Cost to reserve a 10-foot-by-10-foot booth space is $20. Admission for the public is $1, with children 12 and under allowed in for free.
30. Gemi Armijo Brown of Yuma says: “When the kids were little, I spent a lot of time at the McDonald's indoor playgrounds.”
31. Join a bowling or darts league.
32. The performing arts don't take a hot-weather hiatus, certainly not with the Historic Yuma Theatre, 254 S. Main St., hosting theatrical productions in its Summer Six-Pac 2012 series.
The series, which kicked off at the start of this month, continues with Arizona Western College's production of the William Shakespeare classic “Hamlet” at the theater at 7 p.m. June 15, 16, 22 and 23, and 2 p.m. June 17 and 24.
If you had your fill of Shakespeare in high school, “Hamlet” will be followed by these performances at the same theater:
33. “California Schemin',” performed by the City of Yuma Employees Association at 7 p.m. July 13, 14, 20 and 21, and 2 p.m. July 15 and 22.
34. “FAME — Jr.” will be presented next by the Infinite Imagination Youth Theater. Dates and time are 7 p.m. July 27-28.
35. The Yuma Community Theater concludes the series with “It Had to Be You.” Dates and times are 7 p.m. Aug. 3, 4, 10 and 11 and 2 p.m. Aug. 5 and 12.
Admission to each performance is $10 for adults, and $6 for 13-year-olds and under. For more information or to buy tickets, call 373-5202 or go online at www.yumaaz.gov/4745.htm. Tickets also are available at the door.
36. Steven Hennig urges you to catch a live jazz performance by the Yuma Jazz Company at a cool spot. Its quintet performs at Lutes Casino, 221 S. Main St., 7 to 9 p.m. June 29 and July 27, and its trio will be at the The Sunset Lounge in Cocopah Casino on Tuesdays from 6 to 9 p.m. through the summer.
37. Attend Jesus Jam, set for 7 p.m. Aug. 17 at the Yuma Civic Center, 1440 Desert Hills Drive. The bands slated to play are nationally known Remedy Drive and Chosen. Tickets in advance are $10 per person or $8 each for groups of 10 or more, or $14 the day of the event. Call 341-9730 for more information.
38. The communities of Wellton and San Luis, Ariz., and Paradise and Cocopah casinos will host Fourth of July fireworks celebrations. For more details, see the story in this edition.
39. Attend the 51st annual Fourth of July parade in the Engler Estates and San Marcos Villas. It starts 9 a.m. that day at Christ Lutheran Church, 2555 S. Engler Ave., and winds through surrounding neighborhoods.
40. Attend the Caballeros 4th of July flag-raising set for 7:30 a.m. at the Yuma Armed Forces Park, 281 S. Gila St. For more information, call 343-1715 or visit caballeros.org.
41. The country band Zona Road will perform June 23 as part of Country Night, hosted by Cocopah Casino in association with KTTI. Doors open at 8 p.m. There will be a $5 cover charge for the performance at the casino at 15318 S. Avenue B.
Country Night will resume July 21 at 8 p.m. A $5 cover charge will be in effect.
The casino also will host two performances each night by the Improv Comedy Club on June 30 and July 28. Performances are 7:30 and 10:30 p.m. Admission is $10 for the general public and $15 for VIP guests.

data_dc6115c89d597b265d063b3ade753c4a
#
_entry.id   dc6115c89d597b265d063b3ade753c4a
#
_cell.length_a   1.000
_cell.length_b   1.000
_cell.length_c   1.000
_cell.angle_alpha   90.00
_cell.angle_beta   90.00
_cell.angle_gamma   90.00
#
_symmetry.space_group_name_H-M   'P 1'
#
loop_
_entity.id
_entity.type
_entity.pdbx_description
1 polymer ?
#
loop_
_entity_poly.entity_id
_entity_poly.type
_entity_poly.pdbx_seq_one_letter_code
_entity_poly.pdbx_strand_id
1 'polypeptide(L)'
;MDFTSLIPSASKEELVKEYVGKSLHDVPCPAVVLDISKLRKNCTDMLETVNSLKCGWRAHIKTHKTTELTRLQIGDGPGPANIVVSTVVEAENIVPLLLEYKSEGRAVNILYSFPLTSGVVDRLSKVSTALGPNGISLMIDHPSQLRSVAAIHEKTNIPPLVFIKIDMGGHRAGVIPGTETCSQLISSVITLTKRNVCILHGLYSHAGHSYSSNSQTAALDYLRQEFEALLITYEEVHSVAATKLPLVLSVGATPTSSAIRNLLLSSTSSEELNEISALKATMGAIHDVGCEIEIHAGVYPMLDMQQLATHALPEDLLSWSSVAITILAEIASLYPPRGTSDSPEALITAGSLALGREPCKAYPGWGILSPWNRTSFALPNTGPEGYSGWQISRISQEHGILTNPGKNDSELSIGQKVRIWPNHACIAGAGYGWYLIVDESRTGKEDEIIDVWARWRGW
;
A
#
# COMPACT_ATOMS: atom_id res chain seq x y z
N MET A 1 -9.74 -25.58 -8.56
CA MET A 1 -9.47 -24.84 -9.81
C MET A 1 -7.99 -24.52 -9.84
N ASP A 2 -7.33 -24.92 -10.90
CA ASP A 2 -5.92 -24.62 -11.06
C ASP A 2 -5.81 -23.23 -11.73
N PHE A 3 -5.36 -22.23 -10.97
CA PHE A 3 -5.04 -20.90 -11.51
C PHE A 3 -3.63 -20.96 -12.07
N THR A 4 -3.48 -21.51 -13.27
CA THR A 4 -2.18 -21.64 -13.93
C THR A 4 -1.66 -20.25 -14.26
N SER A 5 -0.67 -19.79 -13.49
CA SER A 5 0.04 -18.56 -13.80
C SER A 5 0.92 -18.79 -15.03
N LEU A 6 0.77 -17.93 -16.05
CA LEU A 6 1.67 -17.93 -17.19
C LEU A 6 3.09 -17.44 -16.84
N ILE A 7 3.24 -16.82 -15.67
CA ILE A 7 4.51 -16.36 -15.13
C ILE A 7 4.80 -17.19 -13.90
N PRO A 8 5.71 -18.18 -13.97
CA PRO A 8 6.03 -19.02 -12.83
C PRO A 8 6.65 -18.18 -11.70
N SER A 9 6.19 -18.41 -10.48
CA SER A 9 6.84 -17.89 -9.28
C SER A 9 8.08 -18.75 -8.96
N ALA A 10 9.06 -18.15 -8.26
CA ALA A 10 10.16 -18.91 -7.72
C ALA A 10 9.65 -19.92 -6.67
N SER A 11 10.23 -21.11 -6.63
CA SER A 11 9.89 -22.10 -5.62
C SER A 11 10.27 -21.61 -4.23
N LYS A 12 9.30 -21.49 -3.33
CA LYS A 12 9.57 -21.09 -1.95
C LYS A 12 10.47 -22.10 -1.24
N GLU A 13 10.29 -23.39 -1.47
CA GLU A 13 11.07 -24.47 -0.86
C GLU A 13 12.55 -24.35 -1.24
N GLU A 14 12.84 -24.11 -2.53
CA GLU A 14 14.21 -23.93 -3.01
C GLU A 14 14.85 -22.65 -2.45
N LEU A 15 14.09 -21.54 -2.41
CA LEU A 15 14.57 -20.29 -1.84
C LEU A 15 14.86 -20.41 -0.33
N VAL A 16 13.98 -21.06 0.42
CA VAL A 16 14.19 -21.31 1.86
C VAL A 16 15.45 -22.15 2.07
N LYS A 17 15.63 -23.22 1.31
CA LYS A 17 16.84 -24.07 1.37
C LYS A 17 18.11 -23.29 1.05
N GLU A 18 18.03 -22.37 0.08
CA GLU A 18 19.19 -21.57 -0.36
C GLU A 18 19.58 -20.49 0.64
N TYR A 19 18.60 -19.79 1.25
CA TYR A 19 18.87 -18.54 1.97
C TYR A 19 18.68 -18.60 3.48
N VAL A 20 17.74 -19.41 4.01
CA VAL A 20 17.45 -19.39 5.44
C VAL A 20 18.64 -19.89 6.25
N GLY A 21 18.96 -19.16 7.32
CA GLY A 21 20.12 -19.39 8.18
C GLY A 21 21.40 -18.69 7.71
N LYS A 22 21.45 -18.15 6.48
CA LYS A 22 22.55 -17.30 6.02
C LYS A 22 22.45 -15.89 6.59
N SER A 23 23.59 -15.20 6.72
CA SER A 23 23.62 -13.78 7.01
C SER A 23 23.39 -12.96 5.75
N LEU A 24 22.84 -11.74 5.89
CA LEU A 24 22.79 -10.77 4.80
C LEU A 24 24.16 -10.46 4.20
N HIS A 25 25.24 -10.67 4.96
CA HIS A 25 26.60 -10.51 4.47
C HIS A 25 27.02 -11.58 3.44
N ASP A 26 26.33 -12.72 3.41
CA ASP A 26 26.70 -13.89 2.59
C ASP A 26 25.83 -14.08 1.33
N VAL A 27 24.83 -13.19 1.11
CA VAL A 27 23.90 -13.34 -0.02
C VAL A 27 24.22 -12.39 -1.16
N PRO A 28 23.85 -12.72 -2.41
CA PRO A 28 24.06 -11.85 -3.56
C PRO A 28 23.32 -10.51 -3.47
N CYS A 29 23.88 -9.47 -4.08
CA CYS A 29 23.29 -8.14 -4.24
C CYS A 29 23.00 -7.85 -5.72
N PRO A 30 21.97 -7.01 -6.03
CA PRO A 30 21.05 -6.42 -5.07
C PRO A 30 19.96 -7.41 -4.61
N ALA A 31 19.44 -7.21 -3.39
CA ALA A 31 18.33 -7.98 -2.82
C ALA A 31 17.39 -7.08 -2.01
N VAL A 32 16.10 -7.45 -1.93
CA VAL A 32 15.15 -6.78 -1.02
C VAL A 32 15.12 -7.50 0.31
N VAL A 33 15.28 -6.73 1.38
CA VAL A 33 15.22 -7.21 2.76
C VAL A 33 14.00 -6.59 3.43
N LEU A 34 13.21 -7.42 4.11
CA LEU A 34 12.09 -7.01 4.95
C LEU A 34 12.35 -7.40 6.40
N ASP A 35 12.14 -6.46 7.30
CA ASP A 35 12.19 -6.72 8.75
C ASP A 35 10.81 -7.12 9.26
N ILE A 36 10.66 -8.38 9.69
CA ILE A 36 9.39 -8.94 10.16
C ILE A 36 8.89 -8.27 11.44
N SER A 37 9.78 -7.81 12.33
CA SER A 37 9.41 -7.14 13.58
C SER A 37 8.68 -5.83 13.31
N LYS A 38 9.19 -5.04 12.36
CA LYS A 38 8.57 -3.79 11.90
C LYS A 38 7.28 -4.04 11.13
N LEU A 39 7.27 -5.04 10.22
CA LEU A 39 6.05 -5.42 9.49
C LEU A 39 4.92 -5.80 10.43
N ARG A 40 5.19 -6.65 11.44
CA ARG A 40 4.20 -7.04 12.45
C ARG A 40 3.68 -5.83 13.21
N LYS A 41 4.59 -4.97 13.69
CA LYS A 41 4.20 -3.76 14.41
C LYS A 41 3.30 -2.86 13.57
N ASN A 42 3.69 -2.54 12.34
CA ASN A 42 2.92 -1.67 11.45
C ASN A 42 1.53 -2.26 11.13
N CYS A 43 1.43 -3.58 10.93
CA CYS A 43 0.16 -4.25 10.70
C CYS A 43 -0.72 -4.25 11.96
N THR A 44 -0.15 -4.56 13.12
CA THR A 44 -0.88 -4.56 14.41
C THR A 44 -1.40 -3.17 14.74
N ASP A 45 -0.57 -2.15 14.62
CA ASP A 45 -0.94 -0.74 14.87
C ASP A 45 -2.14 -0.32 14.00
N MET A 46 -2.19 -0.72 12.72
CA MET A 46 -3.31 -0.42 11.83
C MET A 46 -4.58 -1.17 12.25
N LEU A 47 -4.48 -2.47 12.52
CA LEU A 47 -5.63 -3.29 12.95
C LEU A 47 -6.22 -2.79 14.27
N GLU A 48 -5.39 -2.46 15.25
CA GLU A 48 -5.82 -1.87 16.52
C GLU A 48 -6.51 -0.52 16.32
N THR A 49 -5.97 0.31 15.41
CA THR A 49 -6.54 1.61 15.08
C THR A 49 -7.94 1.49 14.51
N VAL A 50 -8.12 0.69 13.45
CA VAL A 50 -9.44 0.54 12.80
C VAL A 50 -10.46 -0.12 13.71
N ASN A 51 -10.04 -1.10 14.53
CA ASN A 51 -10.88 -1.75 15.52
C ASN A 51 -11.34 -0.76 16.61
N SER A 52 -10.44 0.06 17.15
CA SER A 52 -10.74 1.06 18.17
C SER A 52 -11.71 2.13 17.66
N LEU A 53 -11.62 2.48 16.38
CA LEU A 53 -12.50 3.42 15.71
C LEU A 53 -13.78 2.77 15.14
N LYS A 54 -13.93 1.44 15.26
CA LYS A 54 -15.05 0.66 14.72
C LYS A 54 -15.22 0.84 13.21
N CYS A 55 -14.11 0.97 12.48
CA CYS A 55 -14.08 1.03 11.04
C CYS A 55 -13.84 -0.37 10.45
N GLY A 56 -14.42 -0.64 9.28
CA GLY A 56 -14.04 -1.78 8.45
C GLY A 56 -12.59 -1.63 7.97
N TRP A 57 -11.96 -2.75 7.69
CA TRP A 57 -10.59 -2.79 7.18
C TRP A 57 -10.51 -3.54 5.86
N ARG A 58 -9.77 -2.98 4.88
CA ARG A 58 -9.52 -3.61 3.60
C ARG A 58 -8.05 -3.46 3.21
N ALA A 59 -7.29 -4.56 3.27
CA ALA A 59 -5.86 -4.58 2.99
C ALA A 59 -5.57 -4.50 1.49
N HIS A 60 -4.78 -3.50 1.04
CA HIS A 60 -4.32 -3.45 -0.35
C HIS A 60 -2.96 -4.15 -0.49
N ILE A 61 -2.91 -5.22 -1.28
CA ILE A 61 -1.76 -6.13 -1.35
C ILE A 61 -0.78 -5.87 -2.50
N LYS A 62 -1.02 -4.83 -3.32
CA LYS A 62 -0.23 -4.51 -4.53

42. The Cocopah Casino also hosts La Vida Loca Night every Friday night, starting at 8 p.m. Cover charge is $5.
43. Every Wednesday, Thursday and Friday nights from 8 p.m. to 2 p.m. are Karaoke Night at the Cocopah Casino.
44. Cocopah Casino hosts a Zumba class on Mondays from 7 to 9 p.m. Attendance is free but participants must be Players Card members.
45. See singer and songwriter Brenton Wood July 28 at Paradise Casino in the Paradise Event Center, 450 Quechan Drive in Winterhaven. Doors open at 7 p.m. and concert begins at 8 p.m. Tickets are $19; you must be 18 to attend.
Food and Drink
46. Alyssa White McIvor suggests indulging in cool-weather culinary arts: “Have a ‘salad supper' with your neighbors to keep the oven off.” She has several other good ideas, listed below as No. 47-50:
47. Make sun tea.
48. Make a checklist and try to have an ice cream cone at every place that sells them in Yuma before the summer's out.
49. Make homemade popsicles.
50. Explore ways to make different kinds of smoothies and ice drinks.
51. Following up on the cool drink idea, experiment with ways to flavor a glass of drinking water. Add a twist of lemon or lime, or some unsweetened cranberry concentrate. Or drop a cucumber slice in your glass. Try water with an herbal tea bag or crushed mint leaf added. In any case, you need to be drinking your daily recommended number of glasses of water — you live in Yuma in the dead of summer, after all.
52. Taking the cool drink idea a step further still, experiment with different wine cooler and sangria recipes and summer cocktails.
53. Light up the burn barrel and relax with an icy cold beer, says Nisa B. Sutton, who also suggests Nos. 54 and 55:
54. Have lunch at a new restaurant.
55. Have a barbecue with friends and family — maybe after the sun goes down.
56. Make a solar oven and cook with in, suggest Marron and Hawkey. Seriously. You can go on the Internet and find easy instructions for making one from readily obtainable materials. This is a fun weekend project to do with children, and you'll have all the sun you need this summer to cook a roast, fish, chicken or whatever you want.
It will take longer to prepare a meal in a solar oven than a conventional oven, but at least you won't heat up the house. Use a meat thermometer to make sure you've cooked your meal long enough.